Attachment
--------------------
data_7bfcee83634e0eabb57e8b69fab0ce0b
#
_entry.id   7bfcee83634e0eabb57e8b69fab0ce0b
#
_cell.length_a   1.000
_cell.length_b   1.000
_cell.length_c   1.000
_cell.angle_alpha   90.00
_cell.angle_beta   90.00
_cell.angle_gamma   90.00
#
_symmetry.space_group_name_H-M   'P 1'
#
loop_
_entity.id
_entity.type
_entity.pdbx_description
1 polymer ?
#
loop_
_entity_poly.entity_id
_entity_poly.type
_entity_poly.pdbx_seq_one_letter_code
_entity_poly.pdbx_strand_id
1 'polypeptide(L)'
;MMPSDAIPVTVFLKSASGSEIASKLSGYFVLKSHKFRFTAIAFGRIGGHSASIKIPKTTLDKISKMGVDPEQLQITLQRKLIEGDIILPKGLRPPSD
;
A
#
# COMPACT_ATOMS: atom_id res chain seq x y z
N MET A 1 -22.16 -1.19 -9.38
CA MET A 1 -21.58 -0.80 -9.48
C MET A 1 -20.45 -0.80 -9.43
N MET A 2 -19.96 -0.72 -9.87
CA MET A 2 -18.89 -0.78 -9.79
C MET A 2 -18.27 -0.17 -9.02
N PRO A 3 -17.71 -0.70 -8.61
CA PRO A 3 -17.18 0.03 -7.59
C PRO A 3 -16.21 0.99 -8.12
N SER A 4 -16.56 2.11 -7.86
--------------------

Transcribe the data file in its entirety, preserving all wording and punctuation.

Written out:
data_7bfcee83634e0eabb57e8b69fab0ce0b
#
_entry.id   7bfcee83634e0eabb57e8b69fab0ce0b
#
_cell.length_a   1.000
_cell.length_b   1.000
_cell.length_c   1.000
_cell.angle_alpha   90.00
_cell.angle_beta   90.00
_cell.angle_gamma   90.00
#
_symmetry.space_group_name_H-M   'P 1'
#
loop_
_entity.id
_entity.type
_entity.pdbx_description
1 polymer ?
#
loop_
_entity_poly.entity_id
_entity_poly.type
_entity_poly.pdbx_seq_one_letter_code
_entity_poly.pdbx_strand_id
1 'polypeptide(L)'
;MMPSDAIPVTVFLKSASGSEIASKLSGYFVLKSHKFRFTAIAFGRIGGHSASIKIPKTTLDKISKMGVDPEQLQITLQRKLIEGDIILPKGLRPPSD
;
A
#
# COMPACT_ATOMS: atom_id res chain seq x y z
N MET A 1 -22.16 -1.19 -9.38
CA MET A 1 -21.58 -0.80 -9.48
C MET A 1 -20.45 -0.80 -9.43
N MET A 2 -19.96 -0.72 -9.87
CA MET A 2 -18.89 -0.78 -9.79
C MET A 2 -18.27 -0.17 -9.02
N PRO A 3 -17.71 -0.70 -8.61
CA PRO A 3 -17.18 0.03 -7.59
C PRO A 3 -16.21 0.99 -8.12
N SER A 4 -16.56 2.11 -7.86